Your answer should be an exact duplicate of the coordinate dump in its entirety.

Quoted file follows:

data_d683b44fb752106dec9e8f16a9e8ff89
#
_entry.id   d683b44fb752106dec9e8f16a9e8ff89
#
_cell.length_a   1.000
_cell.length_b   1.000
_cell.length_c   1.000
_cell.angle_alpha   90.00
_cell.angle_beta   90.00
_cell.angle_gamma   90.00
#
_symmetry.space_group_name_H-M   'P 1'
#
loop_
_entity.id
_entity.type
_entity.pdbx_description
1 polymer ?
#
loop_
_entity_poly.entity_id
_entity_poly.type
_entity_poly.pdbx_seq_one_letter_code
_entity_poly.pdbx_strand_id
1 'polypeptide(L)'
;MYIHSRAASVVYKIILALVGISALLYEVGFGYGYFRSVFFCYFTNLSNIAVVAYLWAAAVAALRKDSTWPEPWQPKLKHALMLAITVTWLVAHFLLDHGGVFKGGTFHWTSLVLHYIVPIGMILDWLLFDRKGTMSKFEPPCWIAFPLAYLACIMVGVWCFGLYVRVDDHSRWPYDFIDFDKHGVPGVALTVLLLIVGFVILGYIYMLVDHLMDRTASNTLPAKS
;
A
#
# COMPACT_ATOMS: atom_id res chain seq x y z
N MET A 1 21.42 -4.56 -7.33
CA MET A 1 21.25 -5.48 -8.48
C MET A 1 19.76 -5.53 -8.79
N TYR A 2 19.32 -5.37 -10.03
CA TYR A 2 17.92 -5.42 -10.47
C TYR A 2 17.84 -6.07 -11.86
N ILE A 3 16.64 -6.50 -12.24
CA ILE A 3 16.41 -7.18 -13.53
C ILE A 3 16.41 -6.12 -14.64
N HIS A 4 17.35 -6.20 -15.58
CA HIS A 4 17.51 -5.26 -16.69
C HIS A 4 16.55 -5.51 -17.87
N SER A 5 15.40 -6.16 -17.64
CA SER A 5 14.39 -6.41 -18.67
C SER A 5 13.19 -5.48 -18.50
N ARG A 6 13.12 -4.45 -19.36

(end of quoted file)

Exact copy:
data_d683b44fb752106dec9e8f16a9e8ff89
#
_entry.id   d683b44fb752106dec9e8f16a9e8ff89
#
_cell.length_a   1.000
_cell.length_b   1.000
_cell.length_c   1.000
_cell.angle_alpha   90.00
_cell.angle_beta   90.00
_cell.angle_gamma   90.00
#
_symmetry.space_group_name_H-M   'P 1'
#
loop_
_entity.id
_entity.type
_entity.pdbx_description
1 polymer ?
#
loop_
_entity_poly.entity_id
_entity_poly.type
_entity_poly.pdbx_seq_one_letter_code
_entity_poly.pdbx_strand_id
1 'polypeptide(L)'
;MYIHSRAASVVYKIILALVGISALLYEVGFGYGYFRSVFFCYFTNLSNIAVVAYLWAAAVAALRKDSTWPEPWQPKLKHALMLAITVTWLVAHFLLDHGGVFKGGTFHWTSLVLHYIVPIGMILDWLLFDRKGTMSKFEPPCWIAFPLAYLACIMVGVWCFGLYVRVDDHSRWPYDFIDFDKHGVPGVALTVLLLIVGFVILGYIYMLVDHLMDRTASNTLPAKS
;
A
#
# COMPACT_ATOMS: atom_id res chain seq x y z
N MET A 1 21.42 -4.56 -7.33
CA MET A 1 21.25 -5.48 -8.48
C MET A 1 19.76 -5.53 -8.79
N TYR A 2 19.32 -5.37 -10.03
CA TYR A 2 17.92 -5.42 -10.47
C TYR A 2 17.84 -6.07 -11.86
N ILE A 3 16.64 -6.50 -12.24
CA ILE A 3 16.41 -7.18 -13.53
C ILE A 3 16.41 -6.12 -14.64
N HIS A 4 17.35 -6.20 -15.58
CA HIS A 4 17.51 -5.26 -16.69
C HIS A 4 16.55 -5.51 -17.87
N SER A 5 15.40 -6.16 -17.64
CA SER A 5 14.39 -6.41 -18.67
C SER A 5 13.19 -5.48 -18.50
N ARG A 6 13.12 -4.45 -19.36